HERE AT A GARDEN FOR THE HOUSE, I’m busy potting tulips for indoor winter bloom. Tulipa ‘Christmas Dream,’ pictured up top, bloomed in my bedroom window one February. What a thrill to see the pastel-pink petals against a background of snow! Tulips will bloom at the wrong time of the year for you, too, providing you pot the bulbs in early autumn. Here’s my fail-proof forcing guide:
In my experience, early-single varieties are the best tulips for coaxing into winter bloom. Besides pink ‘Christmas Dream;’ I’ve also successfully forced the white-edged, pink ‘Quebec,’ and the deep-pink ‘Purple Prince’ (pictured above, in my music room window).
Obviously I’m drawn to pink tulips.
You might prefer yellow, white, red, or variegated tulips. Choose a color which makes your spirit soar.
1. Potting - A squatty, 6-inch diameter “azalea” pot provides comfortable quarters for 5 tulip bulbs. Place a piece of broken pottery over the drainage hole, and then fill the pot half way with any well-draining potting mix.
2. Planting - On the surface of the soil, arrange the bulbs with their pointed tips up, as above. Then add more soil to just cover the bulbs. When all is finished, you should have a one-inch opening between soil and pot rim to allow for future watering.
3. Soaking - In a sink or dishpan filled with water, immerse the pot to within an inch of its rim, and let it remain for several minutes, or until the soil has taken up all the moisture it can hold. Avoid top watering until roots have formed, lest your careful planting-arrangement become undone.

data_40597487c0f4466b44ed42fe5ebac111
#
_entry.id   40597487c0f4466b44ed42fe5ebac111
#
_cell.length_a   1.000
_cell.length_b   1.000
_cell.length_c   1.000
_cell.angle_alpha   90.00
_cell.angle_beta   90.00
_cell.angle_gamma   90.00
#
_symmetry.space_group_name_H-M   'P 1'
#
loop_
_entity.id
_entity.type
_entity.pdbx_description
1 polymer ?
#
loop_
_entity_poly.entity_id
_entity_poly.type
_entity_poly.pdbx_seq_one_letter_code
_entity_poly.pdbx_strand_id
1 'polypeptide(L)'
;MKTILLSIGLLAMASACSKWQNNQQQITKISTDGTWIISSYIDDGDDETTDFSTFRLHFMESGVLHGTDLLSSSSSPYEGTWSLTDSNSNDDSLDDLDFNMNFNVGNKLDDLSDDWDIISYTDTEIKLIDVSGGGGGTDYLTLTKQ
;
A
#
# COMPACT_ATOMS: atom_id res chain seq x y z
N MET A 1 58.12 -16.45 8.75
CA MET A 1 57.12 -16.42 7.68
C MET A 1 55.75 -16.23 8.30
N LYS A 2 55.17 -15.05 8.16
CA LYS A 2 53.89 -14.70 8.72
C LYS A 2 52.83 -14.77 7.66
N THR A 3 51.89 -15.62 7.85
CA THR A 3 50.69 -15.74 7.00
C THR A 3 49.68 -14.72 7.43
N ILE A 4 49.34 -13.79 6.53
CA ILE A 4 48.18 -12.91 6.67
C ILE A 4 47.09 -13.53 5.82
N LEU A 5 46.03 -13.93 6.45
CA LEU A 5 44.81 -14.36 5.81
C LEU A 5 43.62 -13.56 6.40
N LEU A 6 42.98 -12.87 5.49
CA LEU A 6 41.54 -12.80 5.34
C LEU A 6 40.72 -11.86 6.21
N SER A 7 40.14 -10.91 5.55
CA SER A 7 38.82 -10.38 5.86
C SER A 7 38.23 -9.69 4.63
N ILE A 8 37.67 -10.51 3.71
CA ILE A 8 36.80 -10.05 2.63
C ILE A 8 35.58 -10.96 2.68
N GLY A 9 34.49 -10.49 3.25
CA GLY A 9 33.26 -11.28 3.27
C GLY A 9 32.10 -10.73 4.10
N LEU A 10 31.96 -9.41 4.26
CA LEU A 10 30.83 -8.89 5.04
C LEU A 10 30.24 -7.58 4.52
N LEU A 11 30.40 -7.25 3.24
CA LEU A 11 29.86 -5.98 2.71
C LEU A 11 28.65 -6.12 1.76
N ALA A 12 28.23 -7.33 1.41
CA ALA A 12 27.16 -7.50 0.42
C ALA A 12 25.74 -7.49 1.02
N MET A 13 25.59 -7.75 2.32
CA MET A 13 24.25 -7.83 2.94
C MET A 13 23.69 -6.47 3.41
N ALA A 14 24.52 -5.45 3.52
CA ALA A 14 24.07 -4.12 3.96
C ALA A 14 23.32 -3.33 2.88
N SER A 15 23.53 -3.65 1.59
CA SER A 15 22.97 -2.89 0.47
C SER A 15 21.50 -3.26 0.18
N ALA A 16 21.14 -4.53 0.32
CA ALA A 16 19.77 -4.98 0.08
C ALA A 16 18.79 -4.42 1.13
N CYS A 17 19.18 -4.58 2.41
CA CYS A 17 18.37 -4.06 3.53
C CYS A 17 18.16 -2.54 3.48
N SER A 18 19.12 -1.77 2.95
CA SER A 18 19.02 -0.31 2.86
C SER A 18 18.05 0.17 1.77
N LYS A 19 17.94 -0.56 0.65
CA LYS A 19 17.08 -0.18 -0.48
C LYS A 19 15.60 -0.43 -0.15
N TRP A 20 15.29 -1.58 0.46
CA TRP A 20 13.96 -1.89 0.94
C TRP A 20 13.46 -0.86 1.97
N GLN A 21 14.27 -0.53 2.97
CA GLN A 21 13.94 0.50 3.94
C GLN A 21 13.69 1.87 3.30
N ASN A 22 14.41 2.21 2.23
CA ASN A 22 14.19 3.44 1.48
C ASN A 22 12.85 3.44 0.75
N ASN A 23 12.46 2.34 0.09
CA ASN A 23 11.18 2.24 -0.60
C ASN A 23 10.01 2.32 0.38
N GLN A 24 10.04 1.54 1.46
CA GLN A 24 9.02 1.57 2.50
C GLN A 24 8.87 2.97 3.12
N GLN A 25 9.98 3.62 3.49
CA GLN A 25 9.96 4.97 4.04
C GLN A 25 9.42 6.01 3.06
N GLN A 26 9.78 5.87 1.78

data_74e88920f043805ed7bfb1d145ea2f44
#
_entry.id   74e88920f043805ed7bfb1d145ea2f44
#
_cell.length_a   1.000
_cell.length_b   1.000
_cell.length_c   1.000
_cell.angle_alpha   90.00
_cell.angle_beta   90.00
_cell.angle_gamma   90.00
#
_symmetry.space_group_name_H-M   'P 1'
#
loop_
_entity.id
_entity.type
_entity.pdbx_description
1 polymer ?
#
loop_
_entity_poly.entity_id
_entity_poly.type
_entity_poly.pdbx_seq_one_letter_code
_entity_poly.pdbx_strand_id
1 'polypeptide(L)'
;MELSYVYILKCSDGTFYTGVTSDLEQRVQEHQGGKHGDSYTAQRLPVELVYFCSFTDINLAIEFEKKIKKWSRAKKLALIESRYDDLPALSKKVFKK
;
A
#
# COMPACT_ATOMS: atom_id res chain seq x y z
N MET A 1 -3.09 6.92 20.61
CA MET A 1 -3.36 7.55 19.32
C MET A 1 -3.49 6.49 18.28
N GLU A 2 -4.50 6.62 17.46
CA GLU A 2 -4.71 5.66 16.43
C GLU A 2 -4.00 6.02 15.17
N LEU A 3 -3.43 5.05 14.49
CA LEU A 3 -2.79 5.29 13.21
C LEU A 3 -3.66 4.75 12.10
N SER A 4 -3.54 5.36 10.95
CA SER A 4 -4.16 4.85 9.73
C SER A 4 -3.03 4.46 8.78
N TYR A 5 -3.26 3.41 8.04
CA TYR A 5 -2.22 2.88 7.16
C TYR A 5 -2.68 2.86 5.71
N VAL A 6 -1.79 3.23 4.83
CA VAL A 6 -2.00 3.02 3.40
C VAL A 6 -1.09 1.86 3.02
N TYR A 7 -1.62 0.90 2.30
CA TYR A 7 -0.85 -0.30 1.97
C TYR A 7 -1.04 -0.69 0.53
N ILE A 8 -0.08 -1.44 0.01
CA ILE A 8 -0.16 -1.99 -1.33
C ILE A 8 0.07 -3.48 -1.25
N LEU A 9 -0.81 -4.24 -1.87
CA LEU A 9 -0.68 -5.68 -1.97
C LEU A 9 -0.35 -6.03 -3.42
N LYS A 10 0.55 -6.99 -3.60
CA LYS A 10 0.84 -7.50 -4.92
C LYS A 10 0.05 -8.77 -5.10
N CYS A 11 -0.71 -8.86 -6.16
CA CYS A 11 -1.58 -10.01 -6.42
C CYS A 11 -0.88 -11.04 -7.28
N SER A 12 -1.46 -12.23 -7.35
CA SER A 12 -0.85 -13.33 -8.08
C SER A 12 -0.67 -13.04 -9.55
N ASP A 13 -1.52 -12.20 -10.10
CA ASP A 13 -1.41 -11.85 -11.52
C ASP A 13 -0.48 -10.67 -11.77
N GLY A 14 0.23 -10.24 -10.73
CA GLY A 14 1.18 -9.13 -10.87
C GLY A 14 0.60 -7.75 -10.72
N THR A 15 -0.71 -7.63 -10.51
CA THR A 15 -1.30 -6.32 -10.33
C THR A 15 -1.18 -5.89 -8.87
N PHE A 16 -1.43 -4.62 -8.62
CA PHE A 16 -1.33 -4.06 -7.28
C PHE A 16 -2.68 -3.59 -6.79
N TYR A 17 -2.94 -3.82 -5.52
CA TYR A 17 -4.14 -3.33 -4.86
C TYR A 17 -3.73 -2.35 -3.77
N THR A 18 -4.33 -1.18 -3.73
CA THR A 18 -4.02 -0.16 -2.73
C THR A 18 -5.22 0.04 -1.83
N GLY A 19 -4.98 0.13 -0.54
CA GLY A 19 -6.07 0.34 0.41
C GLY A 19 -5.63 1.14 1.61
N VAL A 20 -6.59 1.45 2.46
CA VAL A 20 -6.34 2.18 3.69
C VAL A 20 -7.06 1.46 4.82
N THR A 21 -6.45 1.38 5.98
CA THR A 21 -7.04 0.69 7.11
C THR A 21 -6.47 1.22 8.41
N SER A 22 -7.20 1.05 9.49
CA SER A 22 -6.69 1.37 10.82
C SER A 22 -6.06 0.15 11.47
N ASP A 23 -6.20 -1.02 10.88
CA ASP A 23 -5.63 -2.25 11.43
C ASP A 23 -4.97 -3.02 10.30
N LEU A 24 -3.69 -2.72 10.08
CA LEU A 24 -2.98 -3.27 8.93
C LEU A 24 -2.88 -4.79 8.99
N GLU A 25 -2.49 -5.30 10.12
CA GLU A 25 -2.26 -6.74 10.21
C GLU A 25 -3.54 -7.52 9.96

4. Chilling - Dutch tulips insist on 12 weeks of darkness and a cold temperature (35-45 degrees) while roots grow. Some years I set the potted bulbs in my spare refrigerator. Other years they go into the closet of my unheated mud-room. If your cellar stays reliably cold but above freezing, you can place your bulbs there.
Now, if you decide to place the bulbs your refrigerator, be sure to keep fresh fruit out. Why? Because ripening fruit gives off ethylene gas, which can sterilize bulbs.
Check weekly for water. The soil should remain moist, but not so saturated as to invite rot during the rooting-period.
5. Bring the bulbs to a sunny, cool window. In January, transfer the tulips to a window that receives full sun. Try to keep temperatures on the cool side — 65 degrees maximum. Flowers will emerge about 4 weeks later.
Subsequent care. Tulip bulbs can have a fine future if you continue to care for them after their blooms fade. Cut off dead flowers, but provide food and water until the foliage withers. I feed mine with a low-nitrogen, high-phosphorous formula, at the rate of one 1/4 teaspoon per gallon of water.
When the foliage starts to yellow, withhold all food and water. Then, once the soil has completely dried out, you can remove the bulbs and store them in dark, dry, and cool location. In autumn plant the bulbs in a sunny spot outdoors. In two years time they will bloom as if they had never known the inside of your house.
Let me know if you feel inspired to coax a few tulips into early bloom. You can’t imagine how much pleasure you’ll receive when the flowers open during a February blizzard.
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